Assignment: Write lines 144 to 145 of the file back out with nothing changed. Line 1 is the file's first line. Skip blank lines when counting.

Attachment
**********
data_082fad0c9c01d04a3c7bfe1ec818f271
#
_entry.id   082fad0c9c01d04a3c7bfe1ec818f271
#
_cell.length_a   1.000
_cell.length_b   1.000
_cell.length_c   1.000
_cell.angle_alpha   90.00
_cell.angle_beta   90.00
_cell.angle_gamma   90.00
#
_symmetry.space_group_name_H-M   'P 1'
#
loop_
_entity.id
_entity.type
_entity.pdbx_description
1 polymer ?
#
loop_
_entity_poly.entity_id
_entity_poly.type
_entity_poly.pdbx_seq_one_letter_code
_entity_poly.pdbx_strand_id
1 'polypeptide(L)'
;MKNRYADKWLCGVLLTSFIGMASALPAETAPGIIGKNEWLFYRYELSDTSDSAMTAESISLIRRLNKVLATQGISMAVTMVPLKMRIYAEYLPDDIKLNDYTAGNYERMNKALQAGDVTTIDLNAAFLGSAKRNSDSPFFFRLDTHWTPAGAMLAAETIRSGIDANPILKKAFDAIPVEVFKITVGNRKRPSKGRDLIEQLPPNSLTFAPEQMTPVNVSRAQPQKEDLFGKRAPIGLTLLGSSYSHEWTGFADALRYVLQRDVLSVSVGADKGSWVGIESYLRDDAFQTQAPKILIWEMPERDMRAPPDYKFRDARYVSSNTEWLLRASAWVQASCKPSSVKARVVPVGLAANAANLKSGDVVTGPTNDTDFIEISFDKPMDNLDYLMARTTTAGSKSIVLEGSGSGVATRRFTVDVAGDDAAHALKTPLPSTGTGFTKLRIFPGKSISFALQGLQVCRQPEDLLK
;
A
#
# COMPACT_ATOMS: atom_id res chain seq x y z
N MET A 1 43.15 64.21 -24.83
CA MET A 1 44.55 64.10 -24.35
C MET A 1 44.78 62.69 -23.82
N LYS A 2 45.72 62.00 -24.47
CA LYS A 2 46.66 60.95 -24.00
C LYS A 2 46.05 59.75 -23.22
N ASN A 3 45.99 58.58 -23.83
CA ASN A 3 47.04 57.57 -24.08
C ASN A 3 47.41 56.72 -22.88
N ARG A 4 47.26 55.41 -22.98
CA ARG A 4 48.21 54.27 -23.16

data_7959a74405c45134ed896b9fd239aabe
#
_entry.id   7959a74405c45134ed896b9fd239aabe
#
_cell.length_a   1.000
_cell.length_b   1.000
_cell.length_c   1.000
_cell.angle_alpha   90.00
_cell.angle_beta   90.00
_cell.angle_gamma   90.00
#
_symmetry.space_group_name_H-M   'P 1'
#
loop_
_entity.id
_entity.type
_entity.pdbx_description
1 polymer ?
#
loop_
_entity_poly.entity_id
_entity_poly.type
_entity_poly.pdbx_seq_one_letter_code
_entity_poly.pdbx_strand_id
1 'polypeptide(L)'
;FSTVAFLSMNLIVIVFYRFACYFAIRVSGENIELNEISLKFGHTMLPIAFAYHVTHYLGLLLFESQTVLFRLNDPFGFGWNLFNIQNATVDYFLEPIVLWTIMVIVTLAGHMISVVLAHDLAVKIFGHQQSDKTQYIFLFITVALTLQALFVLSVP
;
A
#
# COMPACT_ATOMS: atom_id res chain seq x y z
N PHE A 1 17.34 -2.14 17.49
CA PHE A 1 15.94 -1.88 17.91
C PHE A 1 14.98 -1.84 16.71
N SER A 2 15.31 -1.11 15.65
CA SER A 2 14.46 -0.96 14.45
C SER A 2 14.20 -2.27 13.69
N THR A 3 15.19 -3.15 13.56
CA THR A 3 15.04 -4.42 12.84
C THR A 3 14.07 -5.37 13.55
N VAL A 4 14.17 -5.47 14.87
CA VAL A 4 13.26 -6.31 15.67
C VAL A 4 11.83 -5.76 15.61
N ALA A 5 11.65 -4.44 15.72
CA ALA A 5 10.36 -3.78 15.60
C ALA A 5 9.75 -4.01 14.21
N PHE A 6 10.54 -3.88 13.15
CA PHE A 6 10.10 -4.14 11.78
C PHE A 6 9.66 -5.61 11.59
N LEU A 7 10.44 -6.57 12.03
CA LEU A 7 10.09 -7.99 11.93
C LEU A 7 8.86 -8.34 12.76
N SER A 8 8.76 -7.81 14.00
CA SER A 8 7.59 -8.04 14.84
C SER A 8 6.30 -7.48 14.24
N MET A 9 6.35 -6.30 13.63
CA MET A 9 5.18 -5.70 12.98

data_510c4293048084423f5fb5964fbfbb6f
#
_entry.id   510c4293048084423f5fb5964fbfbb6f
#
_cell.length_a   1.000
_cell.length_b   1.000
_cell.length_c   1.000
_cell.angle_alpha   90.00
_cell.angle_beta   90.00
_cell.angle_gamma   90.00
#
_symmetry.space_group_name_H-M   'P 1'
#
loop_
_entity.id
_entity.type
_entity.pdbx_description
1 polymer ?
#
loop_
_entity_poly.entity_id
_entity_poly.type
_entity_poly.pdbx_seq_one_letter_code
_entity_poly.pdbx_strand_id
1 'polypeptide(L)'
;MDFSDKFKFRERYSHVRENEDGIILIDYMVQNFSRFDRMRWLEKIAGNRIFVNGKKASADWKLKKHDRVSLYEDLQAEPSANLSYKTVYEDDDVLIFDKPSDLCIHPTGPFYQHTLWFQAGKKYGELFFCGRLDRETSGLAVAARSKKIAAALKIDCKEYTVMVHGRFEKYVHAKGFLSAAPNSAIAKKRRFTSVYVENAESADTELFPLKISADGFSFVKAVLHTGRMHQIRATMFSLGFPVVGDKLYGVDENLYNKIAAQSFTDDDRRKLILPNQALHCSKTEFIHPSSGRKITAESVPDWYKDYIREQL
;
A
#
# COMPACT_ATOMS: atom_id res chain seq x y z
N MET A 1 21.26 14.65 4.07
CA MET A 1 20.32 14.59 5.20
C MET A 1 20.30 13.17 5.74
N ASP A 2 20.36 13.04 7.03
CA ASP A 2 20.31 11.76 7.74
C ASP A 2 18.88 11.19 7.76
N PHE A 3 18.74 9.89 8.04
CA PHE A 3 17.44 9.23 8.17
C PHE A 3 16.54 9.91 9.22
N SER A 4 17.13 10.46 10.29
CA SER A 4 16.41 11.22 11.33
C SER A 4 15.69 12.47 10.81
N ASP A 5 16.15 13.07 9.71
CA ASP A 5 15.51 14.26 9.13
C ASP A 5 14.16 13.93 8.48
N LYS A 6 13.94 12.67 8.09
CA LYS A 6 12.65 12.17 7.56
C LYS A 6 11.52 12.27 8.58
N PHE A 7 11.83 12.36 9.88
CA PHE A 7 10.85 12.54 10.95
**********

CA LYS A 6 12.65 12.17 7.56
C LYS A 6 11.52 12.27 8.58